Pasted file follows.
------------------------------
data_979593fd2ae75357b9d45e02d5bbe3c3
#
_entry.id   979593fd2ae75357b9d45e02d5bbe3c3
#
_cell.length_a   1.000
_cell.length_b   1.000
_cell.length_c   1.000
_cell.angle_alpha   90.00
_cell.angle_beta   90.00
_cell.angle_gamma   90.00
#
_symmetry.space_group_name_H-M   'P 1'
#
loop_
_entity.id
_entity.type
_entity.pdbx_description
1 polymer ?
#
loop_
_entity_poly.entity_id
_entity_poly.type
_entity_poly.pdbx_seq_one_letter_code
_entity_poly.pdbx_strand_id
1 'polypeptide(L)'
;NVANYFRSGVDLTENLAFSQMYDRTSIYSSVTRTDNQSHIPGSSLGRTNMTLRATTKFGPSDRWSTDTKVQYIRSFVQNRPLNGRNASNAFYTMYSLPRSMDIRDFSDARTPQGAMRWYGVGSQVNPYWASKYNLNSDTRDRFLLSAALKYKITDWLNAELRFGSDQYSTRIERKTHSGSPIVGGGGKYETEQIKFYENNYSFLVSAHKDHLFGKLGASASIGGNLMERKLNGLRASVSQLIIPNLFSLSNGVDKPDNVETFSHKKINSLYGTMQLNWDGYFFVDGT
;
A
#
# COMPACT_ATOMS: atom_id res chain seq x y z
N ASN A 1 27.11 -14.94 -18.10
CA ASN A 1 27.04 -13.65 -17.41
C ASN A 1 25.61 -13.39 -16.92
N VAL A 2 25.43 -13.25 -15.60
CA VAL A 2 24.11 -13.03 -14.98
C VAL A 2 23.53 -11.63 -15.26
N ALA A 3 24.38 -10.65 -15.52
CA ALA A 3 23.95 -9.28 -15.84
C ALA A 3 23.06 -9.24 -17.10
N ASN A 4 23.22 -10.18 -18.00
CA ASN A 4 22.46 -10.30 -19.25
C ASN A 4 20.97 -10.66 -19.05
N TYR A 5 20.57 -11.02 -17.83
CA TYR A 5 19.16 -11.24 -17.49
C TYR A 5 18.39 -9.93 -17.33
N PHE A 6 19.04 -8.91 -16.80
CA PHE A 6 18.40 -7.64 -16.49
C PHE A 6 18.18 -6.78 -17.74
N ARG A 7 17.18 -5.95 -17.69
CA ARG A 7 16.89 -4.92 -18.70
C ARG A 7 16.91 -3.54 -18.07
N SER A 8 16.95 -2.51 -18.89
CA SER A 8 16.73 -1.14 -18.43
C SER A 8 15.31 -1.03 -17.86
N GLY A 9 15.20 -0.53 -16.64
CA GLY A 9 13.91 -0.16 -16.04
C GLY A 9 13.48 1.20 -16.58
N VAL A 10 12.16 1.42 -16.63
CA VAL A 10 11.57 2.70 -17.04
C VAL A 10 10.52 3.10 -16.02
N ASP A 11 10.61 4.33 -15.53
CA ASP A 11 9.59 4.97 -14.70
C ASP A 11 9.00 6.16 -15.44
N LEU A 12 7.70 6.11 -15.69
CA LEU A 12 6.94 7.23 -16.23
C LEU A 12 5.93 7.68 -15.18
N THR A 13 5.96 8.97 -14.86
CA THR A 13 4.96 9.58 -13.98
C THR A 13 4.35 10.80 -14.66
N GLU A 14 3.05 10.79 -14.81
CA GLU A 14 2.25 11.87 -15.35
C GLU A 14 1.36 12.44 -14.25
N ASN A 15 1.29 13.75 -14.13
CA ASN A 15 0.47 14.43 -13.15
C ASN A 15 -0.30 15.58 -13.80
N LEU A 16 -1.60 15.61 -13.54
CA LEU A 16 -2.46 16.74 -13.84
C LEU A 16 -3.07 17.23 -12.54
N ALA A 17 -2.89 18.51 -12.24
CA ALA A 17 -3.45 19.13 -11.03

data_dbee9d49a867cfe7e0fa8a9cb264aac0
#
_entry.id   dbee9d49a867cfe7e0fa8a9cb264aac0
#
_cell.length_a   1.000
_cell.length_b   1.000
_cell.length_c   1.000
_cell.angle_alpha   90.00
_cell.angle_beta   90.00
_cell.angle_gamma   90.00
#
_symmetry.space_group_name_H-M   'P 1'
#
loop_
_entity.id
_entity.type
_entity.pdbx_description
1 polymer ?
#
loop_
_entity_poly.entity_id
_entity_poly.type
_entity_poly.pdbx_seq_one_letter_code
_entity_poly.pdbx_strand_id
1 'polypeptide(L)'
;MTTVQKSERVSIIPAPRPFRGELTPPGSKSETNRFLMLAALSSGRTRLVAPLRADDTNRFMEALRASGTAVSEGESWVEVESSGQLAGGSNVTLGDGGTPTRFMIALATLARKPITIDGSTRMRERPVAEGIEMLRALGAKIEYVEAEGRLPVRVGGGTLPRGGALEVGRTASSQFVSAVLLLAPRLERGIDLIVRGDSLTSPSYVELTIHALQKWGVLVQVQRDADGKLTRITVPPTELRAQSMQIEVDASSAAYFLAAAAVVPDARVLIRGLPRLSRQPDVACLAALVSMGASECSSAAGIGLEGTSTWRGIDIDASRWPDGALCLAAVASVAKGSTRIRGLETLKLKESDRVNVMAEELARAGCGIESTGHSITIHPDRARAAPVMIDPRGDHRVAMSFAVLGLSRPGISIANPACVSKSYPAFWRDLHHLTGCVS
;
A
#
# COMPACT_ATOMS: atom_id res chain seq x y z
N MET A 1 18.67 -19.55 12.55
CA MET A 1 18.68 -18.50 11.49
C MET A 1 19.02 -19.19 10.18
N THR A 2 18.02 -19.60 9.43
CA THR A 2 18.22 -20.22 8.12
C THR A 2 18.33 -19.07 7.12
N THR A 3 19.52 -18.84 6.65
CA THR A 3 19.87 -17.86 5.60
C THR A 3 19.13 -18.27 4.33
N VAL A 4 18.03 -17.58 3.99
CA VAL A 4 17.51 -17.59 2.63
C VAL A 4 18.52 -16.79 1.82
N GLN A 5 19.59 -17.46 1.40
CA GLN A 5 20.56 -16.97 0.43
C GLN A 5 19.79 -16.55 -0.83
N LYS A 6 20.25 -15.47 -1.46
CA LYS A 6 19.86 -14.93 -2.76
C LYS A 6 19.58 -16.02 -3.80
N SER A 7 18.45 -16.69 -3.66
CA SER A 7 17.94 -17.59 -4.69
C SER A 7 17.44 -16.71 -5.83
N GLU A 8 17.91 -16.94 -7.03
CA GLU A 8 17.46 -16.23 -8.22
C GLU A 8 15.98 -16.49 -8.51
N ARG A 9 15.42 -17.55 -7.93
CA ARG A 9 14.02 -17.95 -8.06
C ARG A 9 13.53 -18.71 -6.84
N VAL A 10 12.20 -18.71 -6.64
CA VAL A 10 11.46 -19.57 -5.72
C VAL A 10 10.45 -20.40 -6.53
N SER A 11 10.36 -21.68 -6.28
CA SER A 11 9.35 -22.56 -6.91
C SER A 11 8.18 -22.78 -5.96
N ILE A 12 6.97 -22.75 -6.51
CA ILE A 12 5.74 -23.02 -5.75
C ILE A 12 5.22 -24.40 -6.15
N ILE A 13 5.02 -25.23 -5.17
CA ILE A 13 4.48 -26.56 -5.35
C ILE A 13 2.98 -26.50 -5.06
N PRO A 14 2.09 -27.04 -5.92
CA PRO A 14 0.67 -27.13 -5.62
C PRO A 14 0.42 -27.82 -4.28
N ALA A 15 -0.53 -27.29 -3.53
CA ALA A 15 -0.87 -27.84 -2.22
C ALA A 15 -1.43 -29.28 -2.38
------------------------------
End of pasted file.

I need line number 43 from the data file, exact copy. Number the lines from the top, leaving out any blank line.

N TYR A 5 20.57 -11.02 -17.83